Skip to main content

Uterine Artery Embolization for Fibroids

Medically reviewed by Last updated on Aug 31, 2022.

What do I need to know about uterine artery embolization for fibroids?

This procedure may also be called uterine fibroid embolization. Embolization means creating a clot, or block, in a blood vessel. Your healthcare provider will block an artery that supplies blood to your uterus and the fibroid. This will make the fibroid shrink because it will not get nutrients and oxygen. The fibroid will not be gone, but it will become smaller and stop pressing on nearby organs and tissues. This may help relieve symptoms fibroids can cause, such as abnormal uterine bleeding, pain, and bloating. Embolization may be used if you cannot or do not want to have a hysterectomy to remove your uterus. Your uterus will not be damaged by a block to the blood flow.

Uterine Fibroid

How do I prepare for the procedure?

  • Your provider will tell you how to prepare for this procedure. You may be told not to eat or drink anything after midnight the night before your procedure. Arrange to have someone drive you home. The person should stay with you to help you and watch for problems that may develop. Tell your provider about all your allergies. This includes if you have ever had an allergic reaction to contrast liquid, anesthesia, or antibiotics.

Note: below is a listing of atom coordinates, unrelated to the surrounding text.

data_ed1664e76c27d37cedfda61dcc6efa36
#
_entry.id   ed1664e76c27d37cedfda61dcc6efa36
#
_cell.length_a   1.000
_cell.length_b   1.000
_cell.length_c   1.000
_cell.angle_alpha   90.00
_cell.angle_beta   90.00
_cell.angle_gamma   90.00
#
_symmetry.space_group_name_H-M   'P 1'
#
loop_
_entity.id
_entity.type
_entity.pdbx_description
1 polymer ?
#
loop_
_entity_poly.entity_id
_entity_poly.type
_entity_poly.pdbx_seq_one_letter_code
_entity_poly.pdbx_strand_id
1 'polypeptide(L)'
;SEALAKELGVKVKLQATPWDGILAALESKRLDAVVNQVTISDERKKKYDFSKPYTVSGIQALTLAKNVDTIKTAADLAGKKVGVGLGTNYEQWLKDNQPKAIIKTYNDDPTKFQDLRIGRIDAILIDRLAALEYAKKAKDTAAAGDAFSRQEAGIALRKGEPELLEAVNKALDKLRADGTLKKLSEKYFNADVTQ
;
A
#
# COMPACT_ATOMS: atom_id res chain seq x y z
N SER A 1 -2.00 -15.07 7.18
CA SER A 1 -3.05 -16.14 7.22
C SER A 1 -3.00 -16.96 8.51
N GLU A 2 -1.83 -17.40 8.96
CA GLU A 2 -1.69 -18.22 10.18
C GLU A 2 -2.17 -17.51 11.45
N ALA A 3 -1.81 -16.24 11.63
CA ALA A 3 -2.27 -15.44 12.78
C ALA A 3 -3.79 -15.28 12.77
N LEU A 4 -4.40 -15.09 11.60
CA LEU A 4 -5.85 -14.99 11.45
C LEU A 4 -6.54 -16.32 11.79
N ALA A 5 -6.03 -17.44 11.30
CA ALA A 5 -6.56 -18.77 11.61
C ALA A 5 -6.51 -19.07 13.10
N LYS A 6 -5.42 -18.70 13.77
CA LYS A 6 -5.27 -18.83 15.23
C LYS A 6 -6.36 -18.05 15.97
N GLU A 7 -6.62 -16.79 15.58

• Give your provider a list of your medicines. Include all medicines and supplements you take. You may need to stop taking blood thinners or aspirin several days before your procedure. This will help decrease your risk for bleeding. Do not stop taking medicines unless your healthcare provider tells you to stop. Your provider will tell you which medicines to take or not take on the day of your procedure.
  • You may need blood tests to check how well your blood clots and to check your kidney function. You may also need an MRI. An MRI may show that you have more than one fibroid. Each fibroid will be checked for size, location, and how it is attached to your uterus. Do not enter the MRI room with anything metal. The metal can cause serious injury. Tell your provider if you have any metal in or on your body.
  • This procedure is not used during pregnancy. You will be given a blood or urine test to make sure you are not pregnant. Talk to your provider about your plans for pregnancy in the future. You may have a harder time becoming pregnant or carrying a baby to term after this procedure.